Mobile Web Services, SIM Strong Authentication, Java/.NET Integration

I had three emails today pointing to various useful documents. No reviews as yet, I’m simply pointing these out as ‘looking interesting’

Two of the pointers were to new resources for identity in the telco space. One is pretty expensive, the other is free. Hmm – I wonder which will of the following two links will get the most traffic?

  • Mobile Web Services : Architecture and Implementation – Frederick Hirsch, John Kemp, Jani Ilkka.
    If you’ve worked with Nokia or Liberty then Frederick Hirsch and John Kemp will be familiar names to you. I know Frederick from Liberty meetings; John only by reputation and his contributions to the Liberty mailing lists. This book looks like a soup-to-nuts explanation of web services in the mobile telco space. At $80 it’s expensive, but, if you work in this space, it looks like a good investment.
  • Offering SIM Strong Authentication to Internet Services – Dr. Do van Thanh et al.
    This whitepaper, published on the Liberty website, presents an approach to strong authentication using the GSM SIM card, as implemented in a proof-of-concept in Oslo. Free download, so worth a read if the title means anything to you.
  • Moving away from the telco market, the third resource, Java EE and .NET Interoperability : Integration Strategies, Patterns, and Best Practices by Marina Fisher et al, explains interop between the two environments from a number of angles – web services, messaging, transactions and much more. Much of my time now is spent working on integrating Sun’s identity products with Microsoft. While the synopsis of this book doesn’t specifically call it out, identity is an enabler for many of the technologies mentioned.

Book Review – Joel on Software

I just finished Joel Spolsky’s Joel on Software (subtitled ‘And on Diverse and Occasionally Related Matters That Will Prove of Interest to Software Developers, Designers, and Managers, and to Those Who, Whether by Good Fortune or Ill Luck, Work with Them in Some Capacity‘). Joel started out as a paratrooper in the Israeli defence forces, before working on the Excel team at Microsoft, at Juno, and finally starting his own software house – Fog Creek Software.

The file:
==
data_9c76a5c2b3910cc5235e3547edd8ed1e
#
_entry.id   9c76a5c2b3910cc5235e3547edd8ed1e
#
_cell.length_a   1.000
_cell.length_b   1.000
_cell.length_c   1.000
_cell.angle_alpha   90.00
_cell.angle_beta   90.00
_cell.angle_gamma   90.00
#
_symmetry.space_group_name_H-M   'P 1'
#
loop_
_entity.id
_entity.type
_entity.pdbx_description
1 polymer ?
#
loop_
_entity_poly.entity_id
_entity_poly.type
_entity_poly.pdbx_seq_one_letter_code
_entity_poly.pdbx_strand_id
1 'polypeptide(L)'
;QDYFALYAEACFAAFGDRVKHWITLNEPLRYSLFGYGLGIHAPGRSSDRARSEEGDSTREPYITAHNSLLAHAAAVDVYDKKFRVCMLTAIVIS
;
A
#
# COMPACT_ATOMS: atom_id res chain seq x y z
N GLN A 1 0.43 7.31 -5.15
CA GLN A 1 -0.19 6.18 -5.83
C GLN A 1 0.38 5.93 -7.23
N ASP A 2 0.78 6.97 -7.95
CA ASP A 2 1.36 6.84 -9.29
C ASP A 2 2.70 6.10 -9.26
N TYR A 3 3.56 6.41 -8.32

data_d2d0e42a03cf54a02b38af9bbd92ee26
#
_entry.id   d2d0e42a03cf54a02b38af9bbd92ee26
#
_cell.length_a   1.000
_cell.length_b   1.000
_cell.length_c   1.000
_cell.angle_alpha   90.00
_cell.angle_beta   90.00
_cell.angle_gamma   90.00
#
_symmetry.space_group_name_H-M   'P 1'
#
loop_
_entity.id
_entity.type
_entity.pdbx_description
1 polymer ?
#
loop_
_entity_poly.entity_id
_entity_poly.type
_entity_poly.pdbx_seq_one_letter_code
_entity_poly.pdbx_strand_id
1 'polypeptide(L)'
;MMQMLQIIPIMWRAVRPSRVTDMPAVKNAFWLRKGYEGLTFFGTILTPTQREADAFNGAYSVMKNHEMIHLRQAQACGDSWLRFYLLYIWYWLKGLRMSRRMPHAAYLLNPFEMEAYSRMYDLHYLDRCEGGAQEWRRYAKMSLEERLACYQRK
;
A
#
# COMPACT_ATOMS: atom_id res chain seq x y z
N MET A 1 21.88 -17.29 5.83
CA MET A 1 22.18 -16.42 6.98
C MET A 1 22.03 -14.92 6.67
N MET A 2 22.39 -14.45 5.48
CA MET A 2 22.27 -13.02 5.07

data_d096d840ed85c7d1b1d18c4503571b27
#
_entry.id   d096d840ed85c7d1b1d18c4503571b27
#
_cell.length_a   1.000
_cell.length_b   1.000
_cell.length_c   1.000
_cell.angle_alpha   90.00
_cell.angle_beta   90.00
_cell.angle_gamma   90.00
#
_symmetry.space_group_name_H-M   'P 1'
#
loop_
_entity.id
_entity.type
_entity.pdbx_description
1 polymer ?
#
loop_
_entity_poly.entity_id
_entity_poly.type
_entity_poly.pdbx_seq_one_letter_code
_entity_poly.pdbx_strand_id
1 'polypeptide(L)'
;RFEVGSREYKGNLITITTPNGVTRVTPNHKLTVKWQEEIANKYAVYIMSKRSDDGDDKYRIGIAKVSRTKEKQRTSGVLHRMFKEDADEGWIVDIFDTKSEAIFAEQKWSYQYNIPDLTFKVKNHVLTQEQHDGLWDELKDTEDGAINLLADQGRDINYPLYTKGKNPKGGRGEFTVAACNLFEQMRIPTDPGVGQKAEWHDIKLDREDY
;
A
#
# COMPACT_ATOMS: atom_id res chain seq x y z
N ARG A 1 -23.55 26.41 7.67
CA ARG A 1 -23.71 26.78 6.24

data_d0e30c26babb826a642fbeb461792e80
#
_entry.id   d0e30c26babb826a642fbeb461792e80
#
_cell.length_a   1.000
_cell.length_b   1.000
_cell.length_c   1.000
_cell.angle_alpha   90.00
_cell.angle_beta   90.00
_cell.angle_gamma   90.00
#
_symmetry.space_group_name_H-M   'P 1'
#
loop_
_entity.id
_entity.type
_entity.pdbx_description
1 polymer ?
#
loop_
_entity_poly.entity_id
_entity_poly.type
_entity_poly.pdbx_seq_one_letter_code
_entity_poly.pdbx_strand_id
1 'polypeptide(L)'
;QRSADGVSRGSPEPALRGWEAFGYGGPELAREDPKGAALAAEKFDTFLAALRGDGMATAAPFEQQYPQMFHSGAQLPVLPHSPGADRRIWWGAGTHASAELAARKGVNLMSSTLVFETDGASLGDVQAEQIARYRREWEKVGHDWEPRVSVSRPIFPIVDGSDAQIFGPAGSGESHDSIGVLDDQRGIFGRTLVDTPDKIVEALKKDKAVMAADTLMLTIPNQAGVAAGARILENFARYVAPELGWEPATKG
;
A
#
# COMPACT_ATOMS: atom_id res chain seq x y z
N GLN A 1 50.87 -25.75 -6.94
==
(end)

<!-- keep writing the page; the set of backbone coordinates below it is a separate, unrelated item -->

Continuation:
Joel is perhaps best known in the blogging community as the author of Joel on Software – his commentary on software development, design, project management and more. The book is basically a compendium of entries from his blog, but worth buying all the same. There is some additional commentary that is exclusive to the book, but the real value is that you can read the book on the plane, in the bath, in bed, wherever. And it is well worth the read. Joel passes on his experience from each stage of his career (including the paratrooper bit) with wit and style. He lists the 12 essential questions that every software development team must ask themselves, how to effect change from the most lowly level of the team, and why bloatware isn’t as bad as it’s made out to be.

Here’s my favourite quote – on the subject of backward compatibility:

Jon Ross, who wrote the original version of SimCity for Windows 3.x, told me that he accidentally left a bug in SimCity where he read memory that he had just freed. Yep. It worked fine on Windows 3.x, because the memory never went anywhere. Here’s the amazing part: On beta versions of Windows 95, SimCity wasn’t working in testing. Microsoft tracked down the bug and added specific code to Windows 95 that looks for SimCity. If it finds SimCity running, it runs the memory allocator in a special mode that doesn’t free memory right away. That’s the kind of obsession with backward compatibility that made people willing to upgrade to Windows 95. From ‘Strategy Letter II: Chicken and Egg Problems

If this grabs your interest, then buy the book (or at least, spend some time on his site).